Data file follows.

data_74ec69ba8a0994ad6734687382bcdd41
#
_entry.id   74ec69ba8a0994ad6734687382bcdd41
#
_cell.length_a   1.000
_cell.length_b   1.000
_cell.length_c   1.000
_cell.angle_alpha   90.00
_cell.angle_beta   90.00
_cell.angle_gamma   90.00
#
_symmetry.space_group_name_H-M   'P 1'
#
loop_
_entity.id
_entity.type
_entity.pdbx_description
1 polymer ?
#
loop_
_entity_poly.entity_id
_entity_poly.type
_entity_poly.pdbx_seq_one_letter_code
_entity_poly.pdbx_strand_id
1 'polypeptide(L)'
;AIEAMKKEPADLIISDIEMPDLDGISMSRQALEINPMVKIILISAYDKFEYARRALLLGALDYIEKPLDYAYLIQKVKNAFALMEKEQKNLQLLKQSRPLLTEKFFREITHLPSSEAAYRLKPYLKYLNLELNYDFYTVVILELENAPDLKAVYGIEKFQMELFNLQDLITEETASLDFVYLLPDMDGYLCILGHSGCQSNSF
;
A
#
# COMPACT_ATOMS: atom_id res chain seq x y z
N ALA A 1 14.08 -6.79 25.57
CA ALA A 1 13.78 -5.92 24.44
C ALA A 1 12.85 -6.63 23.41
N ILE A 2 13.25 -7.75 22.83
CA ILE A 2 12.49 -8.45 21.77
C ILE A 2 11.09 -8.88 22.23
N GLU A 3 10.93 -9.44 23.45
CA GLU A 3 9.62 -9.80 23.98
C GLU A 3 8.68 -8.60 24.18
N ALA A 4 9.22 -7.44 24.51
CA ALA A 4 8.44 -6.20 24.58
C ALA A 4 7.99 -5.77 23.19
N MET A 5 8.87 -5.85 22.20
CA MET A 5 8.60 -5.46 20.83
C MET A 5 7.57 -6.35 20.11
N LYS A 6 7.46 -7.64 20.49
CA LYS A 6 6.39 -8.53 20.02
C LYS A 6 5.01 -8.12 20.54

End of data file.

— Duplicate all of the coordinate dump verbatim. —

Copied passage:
data_74ec69ba8a0994ad6734687382bcdd41
#
_entry.id   74ec69ba8a0994ad6734687382bcdd41
#
_cell.length_a   1.000
_cell.length_b   1.000
_cell.length_c   1.000
_cell.angle_alpha   90.00
_cell.angle_beta   90.00
_cell.angle_gamma   90.00
#
_symmetry.space_group_name_H-M   'P 1'
#
loop_
_entity.id
_entity.type
_entity.pdbx_description
1 polymer ?
#
loop_
_entity_poly.entity_id
_entity_poly.type
_entity_poly.pdbx_seq_one_letter_code
_entity_poly.pdbx_strand_id
1 'polypeptide(L)'
;AIEAMKKEPADLIISDIEMPDLDGISMSRQALEINPMVKIILISAYDKFEYARRALLLGALDYIEKPLDYAYLIQKVKNAFALMEKEQKNLQLLKQSRPLLTEKFFREITHLPSSEAAYRLKPYLKYLNLELNYDFYTVVILELENAPDLKAVYGIEKFQMELFNLQDLITEETASLDFVYLLPDMDGYLCILGHSGCQSNSF
;
A
#
# COMPACT_ATOMS: atom_id res chain seq x y z
N ALA A 1 14.08 -6.79 25.57
CA ALA A 1 13.78 -5.92 24.44
C ALA A 1 12.85 -6.63 23.41
N ILE A 2 13.25 -7.75 22.83
CA ILE A 2 12.49 -8.45 21.77
C ILE A 2 11.09 -8.88 22.23
N GLU A 3 10.93 -9.44 23.45
CA GLU A 3 9.62 -9.80 23.98
C GLU A 3 8.68 -8.60 24.18
N ALA A 4 9.22 -7.44 24.51
CA ALA A 4 8.44 -6.20 24.58
C ALA A 4 7.99 -5.77 23.19
N MET A 5 8.87 -5.85 22.20
CA MET A 5 8.60 -5.46 20.83
C MET A 5 7.57 -6.35 20.11
N LYS A 6 7.46 -7.64 20.49
CA LYS A 6 6.39 -8.53 20.02
C LYS A 6 5.01 -8.12 20.54